From Blue-Chip to Start-Up with Sam Akinluyi ex-Mars Sales Director

The world of blue chips (the big businesses) is a totally different beast to the start-up space the brands in the Young Foodies community operate in. It’s easy to think they’re all speaking the same language, but, fundamentally, brains are trained very differently across the two environments.

We had a chat with Sam Akinluyi, ex Grocery Sales Director at Mars, to find out the difference between the big business mindset and that in the smaller businesses.

What did your role at Mars look like?

While at Mars I looked after a team of 30 and we were responsible for 65% of the sales of the Mars Chocolate division in the UK. That was split over grocery accounts and online including familiar names such as Tesco, Sainsburys, Morrisons, Co-Op, Waitrose and Asda. I had some punchy revenue targets to hit and was responsible for steering the team in the right strategic direction to achieve this. In a nutshell, my role was to create robust relationships with senior trading directors at the major multiples.

I had a great team supporting me at Mars, so when things were going well, my role was more about people management. On the odd occasion that something did go wrong I was still expected to get heavily involved. There was, however, always a substantial support structure in place to deliver success and the investment in people was commendable.

What did you most enjoy about it?

At Mars we had the task of managing perpetual demand, someone was always buying a Mars chocolate bar. A marginal gain in market share could be worth millions in cash value but very little in terms of % growth. In the start-up side of the industry you’re chasing exponential growth, double and triple digit year on year sales growth. That’s a very different challenge to chasing 4-5%.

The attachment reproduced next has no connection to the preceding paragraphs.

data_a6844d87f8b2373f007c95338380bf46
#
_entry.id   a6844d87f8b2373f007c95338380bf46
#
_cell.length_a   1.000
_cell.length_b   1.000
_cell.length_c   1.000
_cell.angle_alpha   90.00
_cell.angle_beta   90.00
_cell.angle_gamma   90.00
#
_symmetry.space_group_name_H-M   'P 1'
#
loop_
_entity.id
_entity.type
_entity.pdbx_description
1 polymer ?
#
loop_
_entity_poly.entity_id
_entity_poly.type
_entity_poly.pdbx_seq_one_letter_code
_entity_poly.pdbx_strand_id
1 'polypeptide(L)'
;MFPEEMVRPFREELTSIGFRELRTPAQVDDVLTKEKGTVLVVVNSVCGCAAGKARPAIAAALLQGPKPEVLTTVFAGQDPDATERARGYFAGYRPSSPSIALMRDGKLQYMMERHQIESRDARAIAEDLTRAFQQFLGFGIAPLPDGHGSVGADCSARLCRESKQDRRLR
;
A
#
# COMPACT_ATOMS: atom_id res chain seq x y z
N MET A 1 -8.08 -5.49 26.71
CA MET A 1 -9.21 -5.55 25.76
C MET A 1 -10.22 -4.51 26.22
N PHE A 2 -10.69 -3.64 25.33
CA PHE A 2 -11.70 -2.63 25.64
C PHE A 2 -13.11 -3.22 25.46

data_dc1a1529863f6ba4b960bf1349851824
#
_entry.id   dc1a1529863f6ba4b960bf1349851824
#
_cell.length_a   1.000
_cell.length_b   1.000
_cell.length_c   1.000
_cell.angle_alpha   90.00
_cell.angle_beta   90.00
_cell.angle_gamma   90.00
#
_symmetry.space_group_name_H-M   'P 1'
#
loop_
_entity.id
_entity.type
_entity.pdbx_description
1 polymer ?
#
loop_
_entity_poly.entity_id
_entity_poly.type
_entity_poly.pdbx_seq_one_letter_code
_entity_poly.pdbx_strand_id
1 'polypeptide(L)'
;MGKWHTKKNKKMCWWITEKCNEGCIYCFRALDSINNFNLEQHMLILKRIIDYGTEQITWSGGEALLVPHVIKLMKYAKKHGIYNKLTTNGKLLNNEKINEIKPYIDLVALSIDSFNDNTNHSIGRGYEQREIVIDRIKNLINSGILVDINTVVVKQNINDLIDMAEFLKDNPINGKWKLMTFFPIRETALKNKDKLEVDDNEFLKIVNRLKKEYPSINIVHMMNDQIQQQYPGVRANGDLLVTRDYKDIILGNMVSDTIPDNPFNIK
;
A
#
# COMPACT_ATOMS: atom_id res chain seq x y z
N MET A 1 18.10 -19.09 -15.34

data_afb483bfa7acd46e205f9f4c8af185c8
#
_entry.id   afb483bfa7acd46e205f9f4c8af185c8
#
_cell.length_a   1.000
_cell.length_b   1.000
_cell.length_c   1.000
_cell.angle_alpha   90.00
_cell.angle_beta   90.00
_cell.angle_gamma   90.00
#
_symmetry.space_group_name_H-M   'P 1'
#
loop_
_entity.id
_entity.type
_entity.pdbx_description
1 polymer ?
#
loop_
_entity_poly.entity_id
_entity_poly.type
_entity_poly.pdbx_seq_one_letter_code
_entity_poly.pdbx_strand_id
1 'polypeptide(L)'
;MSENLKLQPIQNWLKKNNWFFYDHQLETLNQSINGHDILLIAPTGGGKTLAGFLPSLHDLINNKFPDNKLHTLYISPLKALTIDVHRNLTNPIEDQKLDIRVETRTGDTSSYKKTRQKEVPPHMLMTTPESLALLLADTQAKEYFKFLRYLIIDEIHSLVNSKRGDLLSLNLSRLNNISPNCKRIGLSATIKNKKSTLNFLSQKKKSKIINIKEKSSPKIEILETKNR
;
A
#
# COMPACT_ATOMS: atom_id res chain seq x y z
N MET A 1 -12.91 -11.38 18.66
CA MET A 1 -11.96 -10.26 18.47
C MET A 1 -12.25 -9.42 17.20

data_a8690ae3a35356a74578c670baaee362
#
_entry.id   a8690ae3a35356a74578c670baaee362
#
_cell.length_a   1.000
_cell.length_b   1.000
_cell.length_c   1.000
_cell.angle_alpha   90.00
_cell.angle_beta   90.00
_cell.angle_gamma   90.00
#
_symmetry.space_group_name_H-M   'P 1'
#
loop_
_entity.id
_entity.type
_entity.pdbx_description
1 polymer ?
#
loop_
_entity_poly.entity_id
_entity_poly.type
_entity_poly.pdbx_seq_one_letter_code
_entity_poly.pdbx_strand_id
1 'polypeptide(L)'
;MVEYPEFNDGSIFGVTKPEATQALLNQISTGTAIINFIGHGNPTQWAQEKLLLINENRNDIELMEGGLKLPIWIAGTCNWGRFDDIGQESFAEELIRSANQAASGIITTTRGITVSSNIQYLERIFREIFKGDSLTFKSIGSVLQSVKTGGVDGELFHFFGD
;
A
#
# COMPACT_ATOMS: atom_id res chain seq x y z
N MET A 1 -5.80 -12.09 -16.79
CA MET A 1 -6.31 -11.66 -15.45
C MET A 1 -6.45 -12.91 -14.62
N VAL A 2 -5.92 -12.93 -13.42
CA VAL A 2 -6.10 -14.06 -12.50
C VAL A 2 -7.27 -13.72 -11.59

It’s very hard to significantly screw up if you are managing a large blue-chip brand within their wider portfolio. Someone probably did a long time ago, I’m sure it wasn’t all smooth sailing for Forrest Mars.

In the blue-chip world, retailers need you as much as you need them, the balance of power is in play. Shoppers look for Key Value Items (KVI) that all stores must have, and the majority of these brands are owned by the major FMCG players. This can often mean that a commercial role at a corporate business can be more of a trading role than a relationship one.

That said, I got the most satisfaction from really being able to influence a person’s performance within the team. Building relationships is pivotal to succeed in business and, even more so in the startup world when it’s often all you have to play with.

What was your motivation to make the jump?

I’ve always been in big business, Nestle, General Mills and Mars. Through all that time I never really felt like it was right, it didn’t feel 100% me. I came to the conclusion that I really wanted to be part of something that I can put my own stamp on, something that I’m sure motivates a lot of the YF members too.

I’m passionate about helping people that have a mission and purpose to be more commercially successful and I’m a firm believer that you can do good business and good things at the same time, they are not mutually exclusive.

I decided to find a way to balance personal passions with everything I do for a job every day and I didn’t feel that I could do that in a larger organization. In many blue-chips you are given a target and a clearly defined role, that wasn’t really doing it for me.

What personal attributes differ from our big business friends that are required from someone in the start-up space?

In a larger organization, you can choose when to put 110% in and when to take it a little easier. In a small business, giving anything less than 110% isn’t an option. A person must be ready to put it all on the line and in the early days feel as comfortable as possible with the ambiguity of what your next pay cheque will look like.

Someone needs to be saying ‘Yes’ a lot more than they say ‘No’. Approaching things with an open mind will get them much more embedded into the environment they’re working in.

And finally, what do you personally love most about small food & drink brands?

I genuinely love the stories behind the brands. People come up with the most amazing ideas and I love seeing them come to fruition. The landscape is changing and retailers are taking note of the small food & drink space. It’s such an exciting time to be in this industry with more and more interest from the guys in corporate linking up with smaller innovative brands.

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